By Michael Eboh

News that two of country’s refineries have resumed production, with the third scheduled to resume production in the next few days, might have raised hopes of a speedy resolution of the fuel crisis, but one major issue of concern is how much is the refineries constant shut down, repairs and maintenance costing the nation and when would the refineries be fixed once and for all.

A picture taken on September 16, 2015 shows workers trying to tie a pipe of the first refinery in Nigeria, which was built in 1965 in oil rich Port Harcourt, Rivers State. The Port Harcourt refinery is Nigeria's oldest, built in 1965, nine years after crude was first found under the marshy soil and creeks of the delta, where the Niger river meanders to the Gulf of Guinea. Refineries in nearby Warri and Kaduna in the north central region were built in the years that followed, while a new plant was added to the same site in Port Harcourt in 1989. In recent years, however, it became a byword for corruption, a murky, state-run body where billions of dollars in revenue apparently disappeared. AFP PHOTO
A picture taken on September 16, 2015 shows workers trying to tie a pipe of the first refinery in Nigeria, which was built in 1965 in oil rich Port Harcourt, Rivers State. The Port Harcourt refinery is Nigeria’s oldest, built in 1965, nine years after crude was first found under the marshy soil and creeks of the delta, where the Niger river meanders to the Gulf of Guinea. Refineries in nearby Warri and Kaduna in the north central region were built in the years that followed, while a new plant was added to the same site in Port Harcourt in 1989. In recent years, however, it became a byword for corruption, a murky, state-run body where billions of dollars in revenue apparently disappeared. AFP PHOTO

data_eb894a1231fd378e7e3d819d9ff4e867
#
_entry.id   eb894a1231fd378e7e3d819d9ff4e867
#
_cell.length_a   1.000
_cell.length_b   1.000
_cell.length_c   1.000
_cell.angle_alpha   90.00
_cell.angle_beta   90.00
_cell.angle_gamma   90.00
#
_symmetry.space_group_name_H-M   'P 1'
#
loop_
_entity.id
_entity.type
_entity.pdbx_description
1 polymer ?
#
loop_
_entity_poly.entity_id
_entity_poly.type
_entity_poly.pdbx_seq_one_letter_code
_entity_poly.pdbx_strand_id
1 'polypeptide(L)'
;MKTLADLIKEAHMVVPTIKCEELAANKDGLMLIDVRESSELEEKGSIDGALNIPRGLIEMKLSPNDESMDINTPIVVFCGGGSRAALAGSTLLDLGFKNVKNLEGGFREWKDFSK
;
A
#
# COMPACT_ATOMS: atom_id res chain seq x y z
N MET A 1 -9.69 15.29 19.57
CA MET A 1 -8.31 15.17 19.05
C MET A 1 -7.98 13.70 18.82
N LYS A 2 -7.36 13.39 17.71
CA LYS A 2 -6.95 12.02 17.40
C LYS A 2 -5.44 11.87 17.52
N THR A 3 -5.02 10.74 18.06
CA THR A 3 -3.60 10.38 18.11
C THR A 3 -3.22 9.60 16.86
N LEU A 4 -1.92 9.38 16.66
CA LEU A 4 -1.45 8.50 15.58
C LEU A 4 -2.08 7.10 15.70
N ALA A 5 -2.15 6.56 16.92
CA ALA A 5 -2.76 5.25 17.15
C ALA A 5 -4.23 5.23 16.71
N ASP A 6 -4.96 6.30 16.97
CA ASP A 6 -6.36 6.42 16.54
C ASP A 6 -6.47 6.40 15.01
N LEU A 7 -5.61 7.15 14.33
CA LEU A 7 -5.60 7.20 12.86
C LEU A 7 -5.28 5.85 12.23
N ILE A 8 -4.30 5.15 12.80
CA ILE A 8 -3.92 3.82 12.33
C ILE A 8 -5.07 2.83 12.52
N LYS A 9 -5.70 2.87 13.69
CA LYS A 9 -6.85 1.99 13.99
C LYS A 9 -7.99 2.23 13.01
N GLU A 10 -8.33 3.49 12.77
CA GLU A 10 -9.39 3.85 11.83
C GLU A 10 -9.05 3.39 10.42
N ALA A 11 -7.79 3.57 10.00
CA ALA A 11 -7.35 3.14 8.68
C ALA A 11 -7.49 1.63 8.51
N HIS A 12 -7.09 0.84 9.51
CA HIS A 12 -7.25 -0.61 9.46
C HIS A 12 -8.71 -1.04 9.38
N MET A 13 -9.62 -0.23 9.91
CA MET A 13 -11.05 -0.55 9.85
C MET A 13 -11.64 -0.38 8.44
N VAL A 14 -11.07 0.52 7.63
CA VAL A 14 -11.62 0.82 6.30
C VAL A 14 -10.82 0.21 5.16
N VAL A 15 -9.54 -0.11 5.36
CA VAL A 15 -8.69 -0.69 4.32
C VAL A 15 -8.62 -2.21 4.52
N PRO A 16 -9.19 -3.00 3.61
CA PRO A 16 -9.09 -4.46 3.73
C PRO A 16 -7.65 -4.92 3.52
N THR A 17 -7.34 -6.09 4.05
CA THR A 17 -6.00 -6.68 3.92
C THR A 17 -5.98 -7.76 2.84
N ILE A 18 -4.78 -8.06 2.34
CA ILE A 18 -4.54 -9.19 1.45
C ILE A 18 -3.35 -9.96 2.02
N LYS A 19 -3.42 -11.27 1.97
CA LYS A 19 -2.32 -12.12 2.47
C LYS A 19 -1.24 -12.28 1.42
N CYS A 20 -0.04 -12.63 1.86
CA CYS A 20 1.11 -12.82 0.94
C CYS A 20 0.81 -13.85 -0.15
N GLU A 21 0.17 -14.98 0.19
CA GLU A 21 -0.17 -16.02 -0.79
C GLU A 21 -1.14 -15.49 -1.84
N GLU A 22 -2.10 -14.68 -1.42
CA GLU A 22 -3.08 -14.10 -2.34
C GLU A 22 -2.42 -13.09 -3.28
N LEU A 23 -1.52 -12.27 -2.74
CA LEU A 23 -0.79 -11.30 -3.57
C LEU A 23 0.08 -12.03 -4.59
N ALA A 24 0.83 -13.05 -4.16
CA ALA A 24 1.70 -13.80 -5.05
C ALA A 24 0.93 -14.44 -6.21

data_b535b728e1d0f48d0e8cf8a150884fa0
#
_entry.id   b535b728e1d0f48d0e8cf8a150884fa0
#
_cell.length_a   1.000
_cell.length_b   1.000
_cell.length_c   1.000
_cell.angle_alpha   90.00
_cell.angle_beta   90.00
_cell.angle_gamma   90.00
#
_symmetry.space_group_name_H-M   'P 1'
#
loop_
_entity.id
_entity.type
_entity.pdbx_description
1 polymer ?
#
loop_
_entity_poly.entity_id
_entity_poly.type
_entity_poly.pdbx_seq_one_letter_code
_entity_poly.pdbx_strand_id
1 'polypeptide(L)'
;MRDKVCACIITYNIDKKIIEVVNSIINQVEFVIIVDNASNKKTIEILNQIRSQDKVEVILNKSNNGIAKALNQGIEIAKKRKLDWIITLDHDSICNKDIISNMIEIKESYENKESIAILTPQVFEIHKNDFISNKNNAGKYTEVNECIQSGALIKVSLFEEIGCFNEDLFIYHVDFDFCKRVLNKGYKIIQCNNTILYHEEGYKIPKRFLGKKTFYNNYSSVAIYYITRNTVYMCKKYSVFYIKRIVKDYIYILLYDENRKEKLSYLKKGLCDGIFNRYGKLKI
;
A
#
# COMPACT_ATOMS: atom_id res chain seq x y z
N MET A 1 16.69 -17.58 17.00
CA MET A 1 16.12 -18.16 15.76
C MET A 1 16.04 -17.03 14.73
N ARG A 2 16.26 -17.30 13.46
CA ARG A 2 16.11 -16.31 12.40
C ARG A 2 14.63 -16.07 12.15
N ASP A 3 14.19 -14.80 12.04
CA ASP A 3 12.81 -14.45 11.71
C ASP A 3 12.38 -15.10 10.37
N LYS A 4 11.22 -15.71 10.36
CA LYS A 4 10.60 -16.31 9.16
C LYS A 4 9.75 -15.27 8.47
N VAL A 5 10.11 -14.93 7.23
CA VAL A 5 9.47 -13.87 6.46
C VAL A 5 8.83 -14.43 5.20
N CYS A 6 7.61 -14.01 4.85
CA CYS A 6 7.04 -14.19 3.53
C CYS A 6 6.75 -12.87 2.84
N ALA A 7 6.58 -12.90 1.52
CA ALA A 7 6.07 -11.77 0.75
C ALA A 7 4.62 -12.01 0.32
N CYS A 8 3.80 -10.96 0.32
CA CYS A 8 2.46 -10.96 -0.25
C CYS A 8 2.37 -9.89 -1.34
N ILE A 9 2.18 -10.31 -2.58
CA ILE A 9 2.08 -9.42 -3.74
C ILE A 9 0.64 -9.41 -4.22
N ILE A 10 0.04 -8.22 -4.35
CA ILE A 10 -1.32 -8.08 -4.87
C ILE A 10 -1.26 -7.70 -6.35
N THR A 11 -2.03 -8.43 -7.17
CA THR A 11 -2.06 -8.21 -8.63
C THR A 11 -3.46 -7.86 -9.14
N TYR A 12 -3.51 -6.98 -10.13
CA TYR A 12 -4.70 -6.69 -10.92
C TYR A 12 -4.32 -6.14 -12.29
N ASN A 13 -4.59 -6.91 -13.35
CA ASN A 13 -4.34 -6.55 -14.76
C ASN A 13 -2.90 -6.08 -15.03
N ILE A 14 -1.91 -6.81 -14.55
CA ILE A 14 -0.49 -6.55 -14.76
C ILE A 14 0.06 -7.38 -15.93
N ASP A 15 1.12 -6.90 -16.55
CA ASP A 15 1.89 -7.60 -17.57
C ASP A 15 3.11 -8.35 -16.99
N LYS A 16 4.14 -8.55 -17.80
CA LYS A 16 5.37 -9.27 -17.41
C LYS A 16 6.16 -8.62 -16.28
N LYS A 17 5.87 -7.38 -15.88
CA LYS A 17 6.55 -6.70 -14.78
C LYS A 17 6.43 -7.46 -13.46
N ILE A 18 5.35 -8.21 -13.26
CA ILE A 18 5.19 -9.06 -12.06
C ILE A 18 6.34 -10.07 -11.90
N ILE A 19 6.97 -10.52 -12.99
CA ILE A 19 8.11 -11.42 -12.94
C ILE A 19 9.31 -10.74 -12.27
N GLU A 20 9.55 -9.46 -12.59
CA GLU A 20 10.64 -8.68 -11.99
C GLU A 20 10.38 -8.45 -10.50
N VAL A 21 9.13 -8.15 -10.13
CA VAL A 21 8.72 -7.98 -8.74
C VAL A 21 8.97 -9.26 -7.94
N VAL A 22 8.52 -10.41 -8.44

In spite of recent claims by the NNPC that the resumption of the refineries would help reduce the impact of the fuel crisis and help reduce importation, Minister of State for Petroleum Resources, Mr. Ibe Kachikwu, had a few days ago pointed to the contrary.

Particularly, Kachikwu, had in March, stated that at that point in time, importing Premium Motor Spirit, PMS, also known as petrol, is cheaper than producing the product in the country’s refineries.

Kachikwu had told newsmen that even if the current set of refineries were working on a 100 per cent basis, they would only be able to account for 20 million litres of PMS per day, about 50 per cent of the country’s total consumption. This means that the country would still resort to importation to meet up with the shortfall.

He stated that until the upgrade and total refurbishment of the refineries are concluded, as well as ensuring that the pipelines are fixed, it would be uneconomic and very expensive to refine PMS locally.

He maintained that local refining of PMS would make much more economic sense if all the refineries undergo full set of repairs and Turn-Around Maintenance, TAM, and when new refineries are set up in the country through the co-locative initiative.

He said: “Most modern refineries are configured in such a way that your stock of PMS outage is a lot higher, 70 to 80 per cent. So when we do import the product, we actually save money; we get it less expensive than when we do it here.